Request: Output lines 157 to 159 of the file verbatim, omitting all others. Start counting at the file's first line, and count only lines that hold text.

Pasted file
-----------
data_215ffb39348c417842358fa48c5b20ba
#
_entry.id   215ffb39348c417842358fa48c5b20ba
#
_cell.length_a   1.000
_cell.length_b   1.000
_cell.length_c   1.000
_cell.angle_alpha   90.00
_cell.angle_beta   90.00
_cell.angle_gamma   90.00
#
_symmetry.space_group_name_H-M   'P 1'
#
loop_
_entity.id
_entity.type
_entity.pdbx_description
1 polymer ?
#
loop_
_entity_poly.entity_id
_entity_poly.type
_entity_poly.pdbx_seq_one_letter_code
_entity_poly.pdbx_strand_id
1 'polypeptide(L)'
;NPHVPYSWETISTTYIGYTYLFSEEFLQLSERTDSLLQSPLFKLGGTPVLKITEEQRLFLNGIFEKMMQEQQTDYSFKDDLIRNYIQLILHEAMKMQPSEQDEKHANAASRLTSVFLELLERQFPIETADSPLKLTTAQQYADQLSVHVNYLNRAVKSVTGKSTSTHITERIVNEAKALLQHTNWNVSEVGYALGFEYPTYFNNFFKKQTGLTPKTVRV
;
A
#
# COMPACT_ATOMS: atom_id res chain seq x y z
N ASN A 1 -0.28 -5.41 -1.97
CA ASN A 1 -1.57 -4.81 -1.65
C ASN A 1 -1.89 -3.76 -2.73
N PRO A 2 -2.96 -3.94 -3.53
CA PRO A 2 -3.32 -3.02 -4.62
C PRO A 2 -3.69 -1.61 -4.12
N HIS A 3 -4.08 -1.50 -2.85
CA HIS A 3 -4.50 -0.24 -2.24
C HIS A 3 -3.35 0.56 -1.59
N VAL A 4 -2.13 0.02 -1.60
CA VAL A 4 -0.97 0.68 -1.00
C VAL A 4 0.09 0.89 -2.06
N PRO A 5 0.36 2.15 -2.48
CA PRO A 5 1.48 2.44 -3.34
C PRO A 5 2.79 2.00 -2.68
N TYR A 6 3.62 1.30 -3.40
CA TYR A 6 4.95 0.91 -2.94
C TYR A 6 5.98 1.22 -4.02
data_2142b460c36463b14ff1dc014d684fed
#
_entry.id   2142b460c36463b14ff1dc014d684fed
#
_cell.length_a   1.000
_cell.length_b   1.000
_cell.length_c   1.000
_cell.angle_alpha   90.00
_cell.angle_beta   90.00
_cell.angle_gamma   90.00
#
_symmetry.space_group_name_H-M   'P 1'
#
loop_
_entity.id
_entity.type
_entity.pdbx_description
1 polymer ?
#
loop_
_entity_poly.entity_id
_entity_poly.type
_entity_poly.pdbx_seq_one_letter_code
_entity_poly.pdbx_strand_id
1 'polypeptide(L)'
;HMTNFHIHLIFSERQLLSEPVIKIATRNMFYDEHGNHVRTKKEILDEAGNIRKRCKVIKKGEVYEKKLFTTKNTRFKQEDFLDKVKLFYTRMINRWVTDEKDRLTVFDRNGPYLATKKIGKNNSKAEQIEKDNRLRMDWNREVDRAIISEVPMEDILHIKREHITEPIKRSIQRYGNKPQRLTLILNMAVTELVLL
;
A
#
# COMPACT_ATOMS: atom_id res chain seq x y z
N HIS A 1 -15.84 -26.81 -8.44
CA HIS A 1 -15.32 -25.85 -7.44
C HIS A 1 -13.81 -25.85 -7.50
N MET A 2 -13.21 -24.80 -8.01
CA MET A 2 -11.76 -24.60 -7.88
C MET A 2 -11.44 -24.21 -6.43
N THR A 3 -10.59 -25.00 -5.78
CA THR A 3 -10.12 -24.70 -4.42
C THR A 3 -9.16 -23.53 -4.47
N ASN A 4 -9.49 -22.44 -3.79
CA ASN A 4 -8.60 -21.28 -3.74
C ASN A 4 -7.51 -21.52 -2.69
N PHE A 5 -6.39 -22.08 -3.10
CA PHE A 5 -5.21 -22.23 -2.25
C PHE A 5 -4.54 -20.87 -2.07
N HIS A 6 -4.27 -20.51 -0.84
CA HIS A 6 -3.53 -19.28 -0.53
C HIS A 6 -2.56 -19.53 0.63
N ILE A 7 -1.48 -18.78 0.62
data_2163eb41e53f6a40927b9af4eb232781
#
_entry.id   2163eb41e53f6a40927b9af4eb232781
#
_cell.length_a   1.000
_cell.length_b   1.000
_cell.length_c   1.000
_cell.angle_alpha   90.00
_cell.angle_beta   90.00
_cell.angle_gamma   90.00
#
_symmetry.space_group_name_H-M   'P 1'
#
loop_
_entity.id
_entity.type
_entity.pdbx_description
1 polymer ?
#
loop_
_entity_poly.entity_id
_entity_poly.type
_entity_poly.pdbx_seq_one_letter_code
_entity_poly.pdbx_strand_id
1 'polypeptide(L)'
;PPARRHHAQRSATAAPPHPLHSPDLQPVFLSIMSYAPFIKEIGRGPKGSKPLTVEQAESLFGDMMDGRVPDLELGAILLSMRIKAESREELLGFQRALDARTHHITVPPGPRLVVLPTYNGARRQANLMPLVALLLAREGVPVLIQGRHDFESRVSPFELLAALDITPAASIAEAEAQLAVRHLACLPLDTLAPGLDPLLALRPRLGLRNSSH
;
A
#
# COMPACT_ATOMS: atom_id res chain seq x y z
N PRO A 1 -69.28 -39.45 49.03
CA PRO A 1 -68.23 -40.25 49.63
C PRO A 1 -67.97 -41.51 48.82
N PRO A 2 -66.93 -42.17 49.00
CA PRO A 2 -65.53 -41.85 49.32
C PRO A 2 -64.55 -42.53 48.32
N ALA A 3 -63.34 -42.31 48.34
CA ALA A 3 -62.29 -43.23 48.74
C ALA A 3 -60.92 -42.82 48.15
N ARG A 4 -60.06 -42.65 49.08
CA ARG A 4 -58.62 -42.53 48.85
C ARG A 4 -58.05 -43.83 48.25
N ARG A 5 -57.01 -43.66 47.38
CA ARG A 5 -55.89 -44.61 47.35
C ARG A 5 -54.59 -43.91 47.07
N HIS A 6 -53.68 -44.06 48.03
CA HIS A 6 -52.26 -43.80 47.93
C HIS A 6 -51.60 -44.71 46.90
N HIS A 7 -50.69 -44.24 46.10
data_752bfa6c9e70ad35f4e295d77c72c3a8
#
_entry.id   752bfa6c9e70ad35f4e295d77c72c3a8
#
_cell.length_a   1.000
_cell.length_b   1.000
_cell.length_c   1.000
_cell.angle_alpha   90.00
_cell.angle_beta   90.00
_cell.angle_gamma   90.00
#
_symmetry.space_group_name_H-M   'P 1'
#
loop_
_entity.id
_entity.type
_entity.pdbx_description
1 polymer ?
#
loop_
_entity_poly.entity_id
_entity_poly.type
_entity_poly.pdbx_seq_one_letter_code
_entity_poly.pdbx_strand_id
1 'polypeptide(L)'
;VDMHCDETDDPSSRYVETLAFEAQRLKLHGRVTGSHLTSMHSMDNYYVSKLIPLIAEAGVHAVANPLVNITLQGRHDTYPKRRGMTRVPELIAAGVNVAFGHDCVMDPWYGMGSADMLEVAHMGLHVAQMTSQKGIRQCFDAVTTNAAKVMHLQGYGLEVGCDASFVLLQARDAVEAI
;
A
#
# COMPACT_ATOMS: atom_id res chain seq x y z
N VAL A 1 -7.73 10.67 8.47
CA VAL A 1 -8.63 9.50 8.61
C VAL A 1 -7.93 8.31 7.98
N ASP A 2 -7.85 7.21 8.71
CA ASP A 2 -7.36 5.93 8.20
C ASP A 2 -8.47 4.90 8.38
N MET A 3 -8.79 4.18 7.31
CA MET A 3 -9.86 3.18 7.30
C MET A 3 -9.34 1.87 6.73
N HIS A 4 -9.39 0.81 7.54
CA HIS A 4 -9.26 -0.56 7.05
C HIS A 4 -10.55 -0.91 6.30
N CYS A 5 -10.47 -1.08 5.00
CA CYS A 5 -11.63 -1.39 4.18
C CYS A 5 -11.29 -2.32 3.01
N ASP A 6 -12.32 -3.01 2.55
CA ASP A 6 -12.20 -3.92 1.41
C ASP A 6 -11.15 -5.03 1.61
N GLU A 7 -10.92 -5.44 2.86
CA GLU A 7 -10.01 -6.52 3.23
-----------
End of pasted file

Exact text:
#
_symmetry.space_group_name_H-M   'P 1'
#